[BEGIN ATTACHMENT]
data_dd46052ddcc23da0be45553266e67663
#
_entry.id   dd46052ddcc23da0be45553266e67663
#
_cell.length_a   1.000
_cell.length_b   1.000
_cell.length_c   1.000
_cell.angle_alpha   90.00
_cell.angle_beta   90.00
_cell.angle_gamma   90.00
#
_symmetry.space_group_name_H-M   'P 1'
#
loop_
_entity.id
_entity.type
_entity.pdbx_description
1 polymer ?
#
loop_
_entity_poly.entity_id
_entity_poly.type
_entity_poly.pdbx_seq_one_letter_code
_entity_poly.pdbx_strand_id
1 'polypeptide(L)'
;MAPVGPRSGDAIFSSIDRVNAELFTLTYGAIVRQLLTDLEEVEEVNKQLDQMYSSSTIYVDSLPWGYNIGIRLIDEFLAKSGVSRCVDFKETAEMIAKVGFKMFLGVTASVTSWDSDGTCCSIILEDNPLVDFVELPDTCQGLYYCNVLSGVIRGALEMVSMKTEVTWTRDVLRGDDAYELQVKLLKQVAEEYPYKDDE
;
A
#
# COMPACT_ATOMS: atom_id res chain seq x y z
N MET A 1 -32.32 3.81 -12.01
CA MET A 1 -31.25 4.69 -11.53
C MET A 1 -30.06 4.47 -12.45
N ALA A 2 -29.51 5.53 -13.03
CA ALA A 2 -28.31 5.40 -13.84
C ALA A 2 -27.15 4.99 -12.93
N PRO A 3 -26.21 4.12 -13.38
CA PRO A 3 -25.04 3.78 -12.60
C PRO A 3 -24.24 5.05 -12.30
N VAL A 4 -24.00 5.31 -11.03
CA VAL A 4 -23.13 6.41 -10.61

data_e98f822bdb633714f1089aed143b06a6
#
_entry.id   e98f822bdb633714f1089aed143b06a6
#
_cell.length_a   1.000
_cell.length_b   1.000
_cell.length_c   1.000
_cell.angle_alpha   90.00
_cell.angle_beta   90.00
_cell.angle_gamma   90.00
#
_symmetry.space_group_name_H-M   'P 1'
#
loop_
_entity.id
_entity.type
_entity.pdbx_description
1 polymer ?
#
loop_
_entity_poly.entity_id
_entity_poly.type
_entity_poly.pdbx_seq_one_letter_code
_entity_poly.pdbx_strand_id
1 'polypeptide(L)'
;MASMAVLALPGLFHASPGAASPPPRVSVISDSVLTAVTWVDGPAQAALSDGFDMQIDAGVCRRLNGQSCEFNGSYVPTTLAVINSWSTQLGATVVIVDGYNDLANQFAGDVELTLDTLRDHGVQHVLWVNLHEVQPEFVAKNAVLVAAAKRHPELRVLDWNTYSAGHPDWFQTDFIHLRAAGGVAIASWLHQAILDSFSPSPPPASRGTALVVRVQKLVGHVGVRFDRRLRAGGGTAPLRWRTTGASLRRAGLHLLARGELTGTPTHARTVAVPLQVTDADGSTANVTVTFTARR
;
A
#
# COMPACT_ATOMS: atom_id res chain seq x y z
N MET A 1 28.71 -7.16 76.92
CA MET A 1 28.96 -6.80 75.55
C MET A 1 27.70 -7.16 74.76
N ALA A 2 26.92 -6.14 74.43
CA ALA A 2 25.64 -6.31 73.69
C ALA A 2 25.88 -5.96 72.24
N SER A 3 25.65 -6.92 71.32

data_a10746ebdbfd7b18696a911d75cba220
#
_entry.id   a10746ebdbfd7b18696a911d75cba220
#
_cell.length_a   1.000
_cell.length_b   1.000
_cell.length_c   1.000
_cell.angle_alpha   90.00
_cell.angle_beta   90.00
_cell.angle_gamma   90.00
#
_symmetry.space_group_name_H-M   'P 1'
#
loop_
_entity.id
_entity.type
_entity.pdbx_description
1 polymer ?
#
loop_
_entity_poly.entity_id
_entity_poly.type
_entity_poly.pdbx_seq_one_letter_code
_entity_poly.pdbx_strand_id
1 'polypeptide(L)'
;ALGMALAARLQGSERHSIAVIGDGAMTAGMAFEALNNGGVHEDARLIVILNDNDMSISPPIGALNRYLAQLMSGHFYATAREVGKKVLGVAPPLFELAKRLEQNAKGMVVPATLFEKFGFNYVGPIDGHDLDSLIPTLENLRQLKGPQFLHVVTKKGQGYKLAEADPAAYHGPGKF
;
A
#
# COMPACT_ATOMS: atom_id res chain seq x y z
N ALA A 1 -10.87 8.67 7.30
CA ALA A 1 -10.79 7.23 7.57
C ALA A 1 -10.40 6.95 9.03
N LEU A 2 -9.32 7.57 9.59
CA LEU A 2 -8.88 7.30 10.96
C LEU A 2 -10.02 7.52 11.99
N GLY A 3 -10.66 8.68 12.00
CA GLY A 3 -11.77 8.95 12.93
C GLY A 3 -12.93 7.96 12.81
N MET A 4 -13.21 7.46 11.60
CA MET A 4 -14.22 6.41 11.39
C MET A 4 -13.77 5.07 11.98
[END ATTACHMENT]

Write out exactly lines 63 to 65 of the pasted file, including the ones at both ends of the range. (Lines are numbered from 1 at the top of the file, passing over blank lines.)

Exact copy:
_entity_poly.type
_entity_poly.pdbx_seq_one_letter_code
_entity_poly.pdbx_strand_id